Newspaper Page Text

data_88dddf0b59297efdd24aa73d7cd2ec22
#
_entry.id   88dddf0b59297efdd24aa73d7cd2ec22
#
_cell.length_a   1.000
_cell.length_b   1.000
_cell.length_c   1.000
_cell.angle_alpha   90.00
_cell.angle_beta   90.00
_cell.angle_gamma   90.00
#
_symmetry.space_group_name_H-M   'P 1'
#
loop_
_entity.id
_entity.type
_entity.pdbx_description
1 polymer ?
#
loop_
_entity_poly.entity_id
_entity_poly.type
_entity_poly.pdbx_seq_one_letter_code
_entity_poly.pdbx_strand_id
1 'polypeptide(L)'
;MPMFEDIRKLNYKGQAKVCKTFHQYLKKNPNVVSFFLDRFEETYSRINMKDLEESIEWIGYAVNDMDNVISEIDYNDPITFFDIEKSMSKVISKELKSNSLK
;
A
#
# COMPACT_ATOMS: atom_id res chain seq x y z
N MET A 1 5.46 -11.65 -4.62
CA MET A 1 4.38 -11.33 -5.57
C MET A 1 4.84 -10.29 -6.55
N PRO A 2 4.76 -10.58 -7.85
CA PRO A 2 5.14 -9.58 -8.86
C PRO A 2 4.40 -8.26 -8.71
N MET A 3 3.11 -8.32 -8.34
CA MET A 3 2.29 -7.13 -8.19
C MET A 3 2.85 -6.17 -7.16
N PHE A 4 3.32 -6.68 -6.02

PUBLISHED EVERY WEDNESDAY and Entered as 2nd class mail matter Subscription $2.00, In advance L. F. VAUGHN, Editor WEDNESDAY, April, 5 1911 This paper is kept on file at the Dake Advertis ing: Agency [incorporated,] 427 South Main St. Los Angeles, and at 12 Geary St., San Francisco where contracts for advertising can be made. DIRECTORY. NATIONAL. Ralph Cameron * - Delegate to Congress TERRITORIAL. Richard E. Sloan - Governor George U. Young - - Secretary E. E. Kirkland * - - Treasurer Geo. A. Mauk - " Auditor Kirke T. Moore - - Supt. Public Schools John B. Wright, Tucson - Attorney General Miss Sharlot Hall, Prescott “ Historian Judges of Supreme Court— . ~ Edward Kent - Chief Justice J ohn H Campbell * ) Fletcher M Doan - L Associate Justices Edward M Doe -1 Ernest W. Lewis - J Railroad Commissioners— George J, Stoneman * - Globe M O Bicknell - - - Tuoson W. P. McNair, - * - Douglas DISTRICT. Ernest W. Lewis - - JudK' e C. C. Sellars - . Clerk E. V. Horton - - - Attorney GREENLEE COUNTY. I. B. English - • Sheriff John M. Webster Treasurer and Collector Jno. F. Burke - - Recorder Theo. Shirley - - Probate Judge J W Aker - School Superintendent James H. Kerby - , Assessor S F Await - Superintendent of Roads H. O. Tunis - Surveyor Ben M. Crawford - Commissioner of Immigration Supervisors— ~ George Webster - - Clifton B. F. Billingsley " - Duncan J. H. T. Cosper - - Clifton W. O. Wheatly - Clerk DUNCAN PRECINCT Jno. K. Bullard, Duncan - Justice of Peace R. S. Stewart, Duncan - * Constable TERRITORIAL INSTITUTIONS. University .... Tucson Penitentiary - Florence Industrial Reform ... Benson The great moral? senator from Texas, Joe Bailey, seems to be having trouble these days. When any man gets such a bad case of the “big head” that he imagines his place cannot be filled by some one else he deserves a rest. For Bailey to have a rest from his senatorial labors would benefit both the Senator and the State of Texas. —Business-Farmer. How many college presidents , and professors, how many public school teachers, how many Sun- J day school teachers, how many ministers of the gospel, how 1 many charitable workers, how , many of the great and good in all walks of life are lined up for the ‘ open saloon? On the other hand, how many from the slums, how . many from the redlight district, how many barroom loafers, how . many thugs, how many ward heelers, how many grafters favor local option? Readers, with which crowd do You stand? --Gazette. The editor of acounty paper re ceived the following query: ”Can you tell me what the weather will be next month?” in reply he wrote: ‘‘lt’s my belief that the weather next month will be very much like your subscription.” The inquirer wondered for an hour what the editor was driving at; when he happened to think of the word “unsettled. ” He went in the next day and squared his account. And the weather was fine. ______ Some of the Arizona politicians are still fussing over the initiative referendum and recall. There is no use in them getting heated up over something they cannot help. Mordern conditions demand these provisions of government by the people and for the people and they are coming just as sure as the sun shines in Arizona. —Busi ness-Farmer. If there were more boosters in Arizona who would deliver the goods as does Col. H. L. w Pickett of Tombstone, the terri tory would have been a state several moons since and all of the eastern homeseekers would be headed this way and the new commonwealth would have a population of over a million within a short time Col. Pickett’s way l of boosting is worthy of copying. A Prospector. Chas. A. Densmore, editor and publisher of the El Paso Mining Journal, arrived in Duncan Wednesday afternoon and left Thursday for Twin Peaks camp and other camps in that district where he will remain long enough to gather all the first-hand knowledge available and present it properly for publication in the Journal. There will be some very interesting reading and some exceedingly valuable mineral knowledge gained from Mr. Densmore’s personal inspection and written description of this mining district. ! Watch for the El Paso Mining Journal and see what we really have here as seen by a reputable disinterested Mining-Journal man Many a man who is calling loudly for justice would be in the county jail if he got it. Women may possibley not know enough to vote, though we don’t admit it; but she certainly knows enough not to sell that vote to the first briber who may happen along. Men who owe all they have and all they are to an industrious, economical wife too oftdn leave her out when they boast of their success, as most successful men are prone to do. When 1,100 democrats of great prominence, and some of them of national prominence, foregather to do honor to another democrat, he may not be presumed to have gone into the discard. That Col. Bryav has not been so dis posed of was made plainer by the fact that at that dinner he was proclaimed to be still the leader of the democracy. Though all of the guests, of course, would not have concurred in that asser tion it was not the time or place for disputation, and the proclama tion stands as the expression of the representative of the national democracy. It is not at all likely that Mr.. Bryan will be a candidate for pre : sident in 1912, or that he would desire to be a candidate, but it is very plain that he desires to be the maker of a candidate, and it is well known that he does not con sider Governor Harmon good material. As a leader of the democracy, the ascendancy of Mr. Bryan would be a greater obstacle in the way of the distinguished Ohio an to the nomination than if Mr. Bryan were an active candidate himself. As a leader without presidential aspirations he would command a more formidable fol lowing. Many democrats who would not accept his candidacy for the fourth time, would follow him into the camp of an aspirant hostile to Harmon. It is shown that the gentlemen who assembled at Lincoln have haled the guest of honor as still their leader. WEST LEVISTÝE OHER OGEH That mothers-in-law are re sponsible for 80 percent, oi the matrimonial troubles of young married folks, which culminate frequently in the arrests of husbands on charges of failure to provide, or of desertion, is an opinion expressed by an Arizona judge. He has heard hundreds of such cases and his conclusions are based on observations he has made during the time he has tried to temper justice with consider ation and call back vanished mat rimonial bliss. The judge was sitting at his desk when word was brought to him that a young «ouple had failed te live up to his expect ation, the boy had gone back to his mother and the girl to her parents, and a pretty bungalow, built and furnished on the install ment plan, was in a real estate agent’s hands for debt. Com menting on the failure of the young couple to live together the judge said: In the majority of cases the persons are young, some j of them mere children. I do not think that the fact of their youth j is the seat of the trouble. The j difficulty arises from the factj that the mother-in-law won’t stop babying the pair, and in many cases insists on directing their family affairs. In almost every case the mother in-law looms large and is back of the whole thing. They simply won’t keep their hands out of their children’s affairs. The husband is angered. He says harsh things. The girl retaliates with a few warm remarks and there is a quarrel. It is a trivial affair—a boy and girl scrap—but the girl goes home to mother and mother sympathizes with her dear. A week later I see them before me. The girl wife, the boy husband, the indignant mother in-law. As the young man stands before me he coyly eyes his girl wife and she coyly eyes him. They would like to square the whole business, but mother 's there with a bitter gleam in her eye and the prosecution must go on. The evidence in the case almost makes me laugh if it were not such a serious matter, involving the lives of this young couple. From mere nonsense a criminal prosecution has developed. I gen erally suspend the charge and give them another chance if they accept my advice they keep away from their parents and live by themselves. If they don’t the husband is sent back again on a new complaint, and he goes over the road; the girl back to her parents, the sweetest part of her life spoiled. If I had my way the mother-in law who causes this sort of thing would be made to answer for it. I do not mean to insinuate that all mothers-in-law are that way. I am a married man myself and am not speaking from any per sonal experience by any means but from what I see in the court. Some men are born good, but more are made good by their wives. Excursion Conference Rates As information regarding Con ference rates came in too late to be announced in our recent Quar terly Conference, we are giving the Public the information thru the press. Mr. J. Cruickshank district passenger agent for the San Pedro Los Angeles and Salt Lake Rail-Road came to see the writer regarding the “Mormon” Con ference and assures all who want to go that the accomodations will be the best, that there will a special car for Arizonians and .that the stop over at Colton, Cal. will be lessened and the time will be such that all will arrive in Salt Lake in good season for the Gener al Conference of the Church. Time of Departure, April Ist 2nd and 3rd. Tickets are on sale at all the valley stations and Globe, we will only publish those most likely to be called at. Globe, Ariz. to Satl Lake and re turn $50.25 Ft. Thomas 46.10 Pima . 45.15 Thatcher 44.85 Safford 44.65 Solomonville 44.30 Age Children under 5 years ac companied by parent or guardian free under 12 will be charged half-fare. Tickets must be validated at the other end before returning. 60 days time is allowed for re turn, going only on the three days of sale of tickets, and must be continuous, stop over only on return trip. 150 lbs baggage allowed adult passengers and 75 for children. Very Respctfully, Andrew Kimball Announcement of Meetings for Saint Joseph Stake, Sunday March 19th is Stake officers Preparation Meeting, all members of Eight-Council re quested to be in attendance. Board of Education, all mem bers are requested to be in at tendance at Stake Preparation meeting at 10 A. M. Stake Priesthood Meeting con venes on Saturday 25th inst. President Kimball is prepairing to visit the Globe ward on the 26th. Notice of Forfeiture To GEO. SCHEIBEL, HIS HEIRS AND ASSIGNS Take notice that the undersigned Co-owner in the following desciibed Mining Claims, to-wit: Kentuck and Anaconda situate in the Mayflower Mining District in Grant County, Trrritory of New Mexico, location notices of which are recorded in the office of the Recorder of Grant Cnunty, Terri tory of New Mexico, where also is recorded proof of annual assessment work. That the undersigned co-owner with you has done the annual labor on each of the above named Mining claims in order to hold them under the provisions of Section 2324 of the Revised Statutes of the united States and the amendments thereto concerning annual labor on Mining claims, for the year ending Debember 31st, A. D. 1910. And, if within one hundred and eighty days af ter the first publication of this said notice, the said Geoige Scheibel, or his legal heirs or renresentativ e» fail or refuse to contribute the pro rata justly due from the said George Scheibel,that is to say one half of the annual labor and cost of improvements, on each of the above named claims, as r and expend ed by me, a co-owner, the interest of the said Geo rge Scheibel in and to said mining claims will be come the property of (he undersigned, co-owner, who has made the required expenditures on the •aid mining claims under the provisions of Section 2324 of the Revised Statutes of the United States. Dated this the 11th, day of January, A. D, 1911. Steve Corley, Steeplerock, Grant County, New Mexico First publication Jan. 11, 1911. 13 Publication*. During the progress of the morning bath of a few-months-old infant, a little neighbor girl came into the roon, carring a doll she had received for a Christmas present, and stood watching the operation for some time. The little girl’s doll was much the worse for hard usage, being minus an arm and a leg. Finally she said to the mother of the child: How long have you had your baby?” The child was informed and looking I from her doll to the baby she said ”My you have kept it nice”. ©© The Bank of Duncan S LiJ Is prepared to transact all branches of njJLJ domestic banking. Accounts are solic ited from firms, corporations and indi ©viduals, who may rely upen courteous 1M consideration and the best terms that are v«Ls j|si| consistent with good business methods. Very truly yours fTK B. R. LANNEAU, Cashier .TOIIN EVANS Deputy County Surveyor * Irrigation Surveying a Specialty. REAL ESTATE & INSURANCE AGENT Represents:— The American Surety Company of New York, Fireman’s Fund of San Francisco And Arizona Fire Insurance Co. Notary Public And Conveyancer. * Duncan, ArizonJ^ W. W. HOLDER Merchandise, ' -4 ' And solicits the trade of his neighbors in and around C||£l nfflU ADI7ANA On the Arizona & New Mexico JIILLUUII, AKIIUIiA, j n p er tile Gila Valley. Store, Postoffice, School. Homeseekers will do well to write Mr. Holder. BEN R. CLARK, Prop. W. F. CLARK, Mgr Coronado Stage Line Daily Between Solomonville and Coronado Connects with all trains on the G. V. G. & N. at Solomonville and all trains on the A. &N.M. at Coronado. Good drivers. One way $4.00 Round Trip $7.50 Goats! Goats! The Mountains are covered with goats at “Old Camp” and are as line bred as can be found in Arizona. There is absolutely unlimited range, plenty everlasting water and only 18 miles from Duncan with good road a.l tbe way. Seventeen Hundred Goats and This Beautiful Mountain Ranch for Sale Cheap. Also, a Modern Home and six lots in Duncan, Arizona. rooms, hot and cold water all through the house; gas fights; beau-, tiful lawn and nice shade trees. , Eeverything Goes at a Bargain Reason for selling, rich and want to retire.^ Write or call on Chas. L. Sands, Duncan, Arizona. ....We Can Save You Money.... Best Granulated Sugar 13 lb, SI.OO ::: Other Things In Proportion .... We Carry A General Line Os Merchandise .... Buy And Sell Hay, Grain And Other Farm Products. .... See Our Famous Ellet-Kendall Shoes .... Franklin Co-Operative Mercantile Inst. .... J. A. McGrath, Mgr .... WELCOME When in Clifton Come to The Bazaar Department Store And Make it Your Home Abraham ferbcr, Prop “THE HOME OF LITTLE PRICES”. FatilntS Prize Offers from Leading Manufacturer* Book on patents. “Hints to inventors.” “Inventions needed.” “Why some inventors fail.” Send rough sketch or model for search of Patent Gi'iice records. Our Mr. Greeley was formerly. | Acting Commissioner of Patents, and as such had full charge of 1 the U. S. Patent Office. fcjREELEY&McINTIRE^ LvvA Washington, D. C.